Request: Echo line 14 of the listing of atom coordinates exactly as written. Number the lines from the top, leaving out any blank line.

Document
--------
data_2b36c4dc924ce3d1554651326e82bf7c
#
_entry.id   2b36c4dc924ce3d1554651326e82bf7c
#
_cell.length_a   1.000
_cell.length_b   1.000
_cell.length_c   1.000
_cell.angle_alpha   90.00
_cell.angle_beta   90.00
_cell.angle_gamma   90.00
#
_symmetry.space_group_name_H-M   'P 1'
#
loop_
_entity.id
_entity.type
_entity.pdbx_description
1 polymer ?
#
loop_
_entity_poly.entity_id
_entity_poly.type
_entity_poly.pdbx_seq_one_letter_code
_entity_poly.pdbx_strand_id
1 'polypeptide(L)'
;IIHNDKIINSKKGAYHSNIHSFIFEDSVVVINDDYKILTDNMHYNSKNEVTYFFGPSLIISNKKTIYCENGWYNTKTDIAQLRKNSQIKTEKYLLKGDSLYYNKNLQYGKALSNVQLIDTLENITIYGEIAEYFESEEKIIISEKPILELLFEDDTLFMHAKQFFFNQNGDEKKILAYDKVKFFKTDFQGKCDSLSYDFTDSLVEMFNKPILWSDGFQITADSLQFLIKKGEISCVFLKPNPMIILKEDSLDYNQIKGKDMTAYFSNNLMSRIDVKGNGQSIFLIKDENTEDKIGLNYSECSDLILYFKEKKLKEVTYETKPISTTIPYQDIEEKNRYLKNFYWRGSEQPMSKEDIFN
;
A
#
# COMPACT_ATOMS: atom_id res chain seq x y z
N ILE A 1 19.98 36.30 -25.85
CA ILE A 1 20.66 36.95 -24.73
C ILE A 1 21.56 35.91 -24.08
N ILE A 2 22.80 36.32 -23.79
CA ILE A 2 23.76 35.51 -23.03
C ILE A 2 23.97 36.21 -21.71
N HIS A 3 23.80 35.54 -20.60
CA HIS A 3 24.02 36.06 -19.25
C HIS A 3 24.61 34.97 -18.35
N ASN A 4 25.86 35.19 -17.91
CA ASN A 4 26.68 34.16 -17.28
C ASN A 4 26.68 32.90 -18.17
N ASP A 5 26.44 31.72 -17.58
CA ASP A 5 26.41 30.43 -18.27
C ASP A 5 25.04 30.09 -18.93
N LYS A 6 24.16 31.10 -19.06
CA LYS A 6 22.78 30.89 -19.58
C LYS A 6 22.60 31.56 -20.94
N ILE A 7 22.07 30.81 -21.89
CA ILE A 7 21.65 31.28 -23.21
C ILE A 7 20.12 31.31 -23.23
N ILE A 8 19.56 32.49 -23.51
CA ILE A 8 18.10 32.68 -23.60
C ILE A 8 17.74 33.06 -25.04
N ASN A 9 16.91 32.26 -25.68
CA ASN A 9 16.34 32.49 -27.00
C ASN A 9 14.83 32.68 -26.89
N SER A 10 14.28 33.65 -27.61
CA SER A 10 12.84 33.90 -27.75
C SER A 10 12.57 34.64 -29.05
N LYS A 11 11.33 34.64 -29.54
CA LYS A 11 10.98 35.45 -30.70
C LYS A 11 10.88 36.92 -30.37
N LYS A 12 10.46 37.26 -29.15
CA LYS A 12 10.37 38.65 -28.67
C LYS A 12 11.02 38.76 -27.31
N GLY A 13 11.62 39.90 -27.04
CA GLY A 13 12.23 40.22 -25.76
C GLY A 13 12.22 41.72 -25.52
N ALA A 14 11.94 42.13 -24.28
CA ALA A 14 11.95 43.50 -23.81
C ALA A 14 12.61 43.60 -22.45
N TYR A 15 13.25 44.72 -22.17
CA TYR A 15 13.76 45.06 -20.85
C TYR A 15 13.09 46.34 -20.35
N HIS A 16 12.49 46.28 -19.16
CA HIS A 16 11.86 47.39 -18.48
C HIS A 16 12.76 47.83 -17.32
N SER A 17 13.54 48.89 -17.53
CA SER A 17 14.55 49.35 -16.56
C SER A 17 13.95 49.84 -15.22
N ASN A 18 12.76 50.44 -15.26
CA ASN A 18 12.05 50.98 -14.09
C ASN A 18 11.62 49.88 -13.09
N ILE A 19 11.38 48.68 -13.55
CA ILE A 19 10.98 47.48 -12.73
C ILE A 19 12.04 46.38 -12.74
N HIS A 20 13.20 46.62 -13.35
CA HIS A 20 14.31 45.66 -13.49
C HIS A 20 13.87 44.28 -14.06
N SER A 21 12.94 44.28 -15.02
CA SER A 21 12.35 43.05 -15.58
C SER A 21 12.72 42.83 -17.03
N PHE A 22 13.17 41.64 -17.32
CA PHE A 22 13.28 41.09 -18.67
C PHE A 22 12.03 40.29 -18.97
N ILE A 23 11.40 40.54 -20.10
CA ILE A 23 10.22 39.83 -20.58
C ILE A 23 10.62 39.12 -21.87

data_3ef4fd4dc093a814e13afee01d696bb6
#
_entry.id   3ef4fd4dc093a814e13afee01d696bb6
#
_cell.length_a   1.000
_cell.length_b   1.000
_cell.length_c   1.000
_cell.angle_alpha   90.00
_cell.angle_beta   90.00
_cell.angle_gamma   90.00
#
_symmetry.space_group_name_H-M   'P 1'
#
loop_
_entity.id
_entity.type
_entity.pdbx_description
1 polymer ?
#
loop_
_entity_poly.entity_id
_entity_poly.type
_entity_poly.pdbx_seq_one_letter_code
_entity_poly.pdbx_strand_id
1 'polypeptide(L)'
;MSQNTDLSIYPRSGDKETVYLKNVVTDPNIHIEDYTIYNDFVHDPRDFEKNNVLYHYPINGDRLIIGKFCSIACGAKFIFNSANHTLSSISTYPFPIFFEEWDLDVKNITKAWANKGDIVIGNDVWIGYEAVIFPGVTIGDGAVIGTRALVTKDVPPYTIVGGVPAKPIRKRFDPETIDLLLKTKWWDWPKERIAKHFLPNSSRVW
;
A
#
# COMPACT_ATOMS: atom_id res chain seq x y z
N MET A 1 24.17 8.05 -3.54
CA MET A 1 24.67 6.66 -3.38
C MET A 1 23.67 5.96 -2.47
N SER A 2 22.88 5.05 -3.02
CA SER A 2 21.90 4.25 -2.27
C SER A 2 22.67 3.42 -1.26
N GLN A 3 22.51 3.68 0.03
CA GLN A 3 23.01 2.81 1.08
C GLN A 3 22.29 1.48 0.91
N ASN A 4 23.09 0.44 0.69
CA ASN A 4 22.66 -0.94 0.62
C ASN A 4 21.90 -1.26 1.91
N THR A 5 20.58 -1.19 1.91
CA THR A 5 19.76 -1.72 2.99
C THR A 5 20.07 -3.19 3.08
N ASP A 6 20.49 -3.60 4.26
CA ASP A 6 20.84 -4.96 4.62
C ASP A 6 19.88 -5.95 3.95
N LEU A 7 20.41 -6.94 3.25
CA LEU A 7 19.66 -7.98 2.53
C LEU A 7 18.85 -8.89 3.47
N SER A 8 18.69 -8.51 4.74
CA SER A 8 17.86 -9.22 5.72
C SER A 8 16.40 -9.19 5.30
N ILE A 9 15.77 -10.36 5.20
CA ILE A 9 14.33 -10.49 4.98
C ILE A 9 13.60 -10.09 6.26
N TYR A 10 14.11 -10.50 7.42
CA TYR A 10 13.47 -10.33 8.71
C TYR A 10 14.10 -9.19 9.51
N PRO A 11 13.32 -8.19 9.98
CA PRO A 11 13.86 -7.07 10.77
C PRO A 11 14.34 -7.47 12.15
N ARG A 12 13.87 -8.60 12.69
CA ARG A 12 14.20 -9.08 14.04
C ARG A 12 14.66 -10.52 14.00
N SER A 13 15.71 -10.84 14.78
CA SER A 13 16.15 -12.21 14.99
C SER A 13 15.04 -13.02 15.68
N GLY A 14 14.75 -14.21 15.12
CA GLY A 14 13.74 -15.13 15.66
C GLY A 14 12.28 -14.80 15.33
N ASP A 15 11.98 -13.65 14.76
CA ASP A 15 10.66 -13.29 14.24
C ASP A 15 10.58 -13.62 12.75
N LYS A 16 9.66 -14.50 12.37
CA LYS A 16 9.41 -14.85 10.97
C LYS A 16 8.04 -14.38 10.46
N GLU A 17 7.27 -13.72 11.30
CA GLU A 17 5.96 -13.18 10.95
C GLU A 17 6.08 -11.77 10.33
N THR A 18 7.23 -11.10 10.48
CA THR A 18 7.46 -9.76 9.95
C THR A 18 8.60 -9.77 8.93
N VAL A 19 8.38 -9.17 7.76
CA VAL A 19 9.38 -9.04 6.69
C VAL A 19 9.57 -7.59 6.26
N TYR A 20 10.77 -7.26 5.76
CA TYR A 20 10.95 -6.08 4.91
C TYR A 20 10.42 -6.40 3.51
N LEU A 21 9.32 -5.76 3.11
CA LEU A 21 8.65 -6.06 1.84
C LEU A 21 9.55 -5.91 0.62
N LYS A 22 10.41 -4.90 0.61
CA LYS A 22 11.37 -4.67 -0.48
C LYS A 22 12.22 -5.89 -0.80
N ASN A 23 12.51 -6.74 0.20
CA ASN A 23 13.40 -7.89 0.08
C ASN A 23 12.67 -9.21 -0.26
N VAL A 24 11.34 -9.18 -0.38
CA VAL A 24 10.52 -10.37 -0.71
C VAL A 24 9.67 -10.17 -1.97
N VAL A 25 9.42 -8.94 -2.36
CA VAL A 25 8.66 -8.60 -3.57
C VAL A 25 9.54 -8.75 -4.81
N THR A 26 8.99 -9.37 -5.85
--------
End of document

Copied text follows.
loop_